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I thought I'd post this in the NT forum since I am probably closer to you guys on the Personality Type Family Tree than the NFs. I need examples for concepts. If someone just threw out definitions of the 8 functions (for instance), I wouldn't fully grasp what they were talking about until I had specific examples of how each function worked in a situation.

Intuition doesn't need that. How does that work? Does the information just suddenly click in your minds? Do you theorize examples in your head? I don't believe that's true, because most intuitives aren't good at giving examples to others. What do you do?

(Make your explanation concrete with examples)
 

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usually what will happen with me is once you start defining something, examples themselves will start popping in my head.

Its like for example memorization... Theres certain people I've seen that when they study for tests, especially a multiple choice sort of test, they associate the right answer with a previous experience or something they like (ie, memorizing flash cards in the 1st grade, 2x2=4, even though I don't know how to do the math, I know 2+2=4 so for some reason they have the same answer, or 4 rhymes with floor.)

then when it comes to the test those people will go back and recall the answers by how they memorized them.

now on the flipside, if you were still a kid in the 1st grade and everytime somebody mentioned the word floor or 2+2=4, its as if its a hot button and the thought of 2x2=4 will come to your head...

on to the original topic.

when somebody begins to define something or throw out ground rules, while they're defining it, certain words (hot words) will recall certain associations (or stuff we've learned/heard before about the topic) and we begin to tie it all together. Things start to click.

thats probably the best way I could explain it the phenomenon with myself... Hopefully it makes some sense.
 

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I thought I'd post this in the NT forum since I am probably closer to you guys on the Personality Type Family Tree than the NFs. I need examples for concepts. If someone just threw out definitions of the 8 functions (for instance), I wouldn't fully grasp what they were talking about until I had specific examples of how each function worked in a situation.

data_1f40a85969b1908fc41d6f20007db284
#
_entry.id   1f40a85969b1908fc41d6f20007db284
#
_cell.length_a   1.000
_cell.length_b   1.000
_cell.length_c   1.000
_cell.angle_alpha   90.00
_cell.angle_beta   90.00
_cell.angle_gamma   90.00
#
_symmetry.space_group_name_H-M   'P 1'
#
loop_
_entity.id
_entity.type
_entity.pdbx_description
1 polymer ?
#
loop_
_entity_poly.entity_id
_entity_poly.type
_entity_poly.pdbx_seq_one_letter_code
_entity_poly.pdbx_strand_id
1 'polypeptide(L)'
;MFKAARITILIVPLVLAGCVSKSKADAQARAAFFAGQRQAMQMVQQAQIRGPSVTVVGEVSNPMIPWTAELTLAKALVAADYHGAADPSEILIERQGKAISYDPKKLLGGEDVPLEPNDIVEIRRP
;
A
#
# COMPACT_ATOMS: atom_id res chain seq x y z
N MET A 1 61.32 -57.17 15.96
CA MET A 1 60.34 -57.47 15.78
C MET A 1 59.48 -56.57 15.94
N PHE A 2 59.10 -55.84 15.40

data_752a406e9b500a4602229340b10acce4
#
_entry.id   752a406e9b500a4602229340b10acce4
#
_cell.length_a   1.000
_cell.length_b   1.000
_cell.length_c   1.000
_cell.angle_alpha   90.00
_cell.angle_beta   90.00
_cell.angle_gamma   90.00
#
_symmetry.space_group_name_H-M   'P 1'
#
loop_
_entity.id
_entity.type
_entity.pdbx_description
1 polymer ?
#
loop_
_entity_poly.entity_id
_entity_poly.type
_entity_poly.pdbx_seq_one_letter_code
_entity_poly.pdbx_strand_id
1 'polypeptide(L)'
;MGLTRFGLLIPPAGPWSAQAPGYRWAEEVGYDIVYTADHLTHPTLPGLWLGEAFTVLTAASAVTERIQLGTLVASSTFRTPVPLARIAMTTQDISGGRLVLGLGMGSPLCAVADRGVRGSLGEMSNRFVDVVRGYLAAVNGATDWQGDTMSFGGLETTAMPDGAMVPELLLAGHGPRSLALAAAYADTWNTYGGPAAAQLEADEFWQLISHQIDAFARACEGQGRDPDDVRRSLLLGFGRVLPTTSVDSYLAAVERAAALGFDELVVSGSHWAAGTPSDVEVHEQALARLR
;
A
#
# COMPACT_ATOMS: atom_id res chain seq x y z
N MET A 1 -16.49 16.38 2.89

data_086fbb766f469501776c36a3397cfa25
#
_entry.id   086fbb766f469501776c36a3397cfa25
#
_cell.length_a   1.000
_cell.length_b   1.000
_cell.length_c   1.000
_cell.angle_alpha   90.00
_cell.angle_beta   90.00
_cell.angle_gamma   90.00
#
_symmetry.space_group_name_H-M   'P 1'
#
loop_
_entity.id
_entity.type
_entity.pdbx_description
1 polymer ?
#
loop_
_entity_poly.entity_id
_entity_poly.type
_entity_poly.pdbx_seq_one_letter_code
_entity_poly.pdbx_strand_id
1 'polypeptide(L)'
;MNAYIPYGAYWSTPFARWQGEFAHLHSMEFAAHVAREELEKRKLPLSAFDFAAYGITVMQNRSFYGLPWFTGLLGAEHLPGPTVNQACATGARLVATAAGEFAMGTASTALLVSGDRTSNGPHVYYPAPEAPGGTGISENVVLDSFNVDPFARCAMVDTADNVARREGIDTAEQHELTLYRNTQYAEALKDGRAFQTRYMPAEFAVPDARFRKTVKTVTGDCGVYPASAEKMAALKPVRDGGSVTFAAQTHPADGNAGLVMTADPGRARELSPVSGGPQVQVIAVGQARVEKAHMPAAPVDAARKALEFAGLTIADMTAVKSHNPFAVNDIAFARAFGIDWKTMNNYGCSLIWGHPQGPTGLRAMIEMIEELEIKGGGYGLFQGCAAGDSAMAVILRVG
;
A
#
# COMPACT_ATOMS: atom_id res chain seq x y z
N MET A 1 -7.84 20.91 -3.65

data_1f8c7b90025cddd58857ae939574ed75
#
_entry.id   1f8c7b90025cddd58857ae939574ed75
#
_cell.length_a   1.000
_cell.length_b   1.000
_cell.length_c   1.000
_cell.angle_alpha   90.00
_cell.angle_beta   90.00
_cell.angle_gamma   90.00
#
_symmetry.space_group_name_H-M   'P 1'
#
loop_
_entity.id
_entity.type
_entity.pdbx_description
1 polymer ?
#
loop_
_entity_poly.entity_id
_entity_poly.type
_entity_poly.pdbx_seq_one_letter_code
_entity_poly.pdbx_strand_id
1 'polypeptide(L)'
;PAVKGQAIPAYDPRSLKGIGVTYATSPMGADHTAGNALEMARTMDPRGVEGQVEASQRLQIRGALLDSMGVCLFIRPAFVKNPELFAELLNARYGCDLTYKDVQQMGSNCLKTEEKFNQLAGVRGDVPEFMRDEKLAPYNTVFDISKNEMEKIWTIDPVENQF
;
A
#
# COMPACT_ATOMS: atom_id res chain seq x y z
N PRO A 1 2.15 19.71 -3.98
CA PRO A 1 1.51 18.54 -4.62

Intuition doesn't need that. How does that work? Does the information just suddenly click in your minds? Do you theorize examples in your head? I don't believe that's true, because most intuitives aren't good at giving examples to others. What do you do?

(Make your explanation concrete with examples)
I'd say intuitives are bad at giving examples because the examples are specific to that person in their context of how they understand it.

Yes, it sometimes does suddenly click, and I can come up with an example right away because I relate everything in my mind with similes and metaphors.

For example, if someone were trying to explain to me the concept of division, I might not get it after 10 examples if they only gave me examples. However, if I sat back and thought about it and they explained the concept, I might relate it to putting fruit in boxes that can only fit x number of fruits in them. Whatever you have leftover is the remainder. This would be the basis of my understanding and I could then develop a more theoretical construct of it later when I go back and analyze it from a different perspective.

I almost work backwards. I need concepts for examples. In all of my previous math classes, all the professor would do is example after example, and I'd have a more difficult finding the "main idea". However, last semester for differential equations, my professor would explain the theory first, and then do an example, and I'd understand it the first time. In fact, if he placed a new problem in front of me, I'd probably be able to come close to the correct answer on the first try.

The way I see it, examples are useful, but only in certain contexts. Sometimes, I need a very specific example for something to "click" in my head if examples are all I am given. I'd rather learn by seeing the big picture, then constructing systems and examples within that structure. A top-down approach as opposed to working my way up to the main idea.

Overall, I am good at recognizing patterns and figuring out systems, but I couldn't quite pinpoint exact things within that system. I could only tell you how they were related and how they were different. For example, on a logic test given different patterns, I could quickly identify what would be the next sequential item, but I couldnt quite tell you how I knew that

I hope I was helpful at least a little.
 
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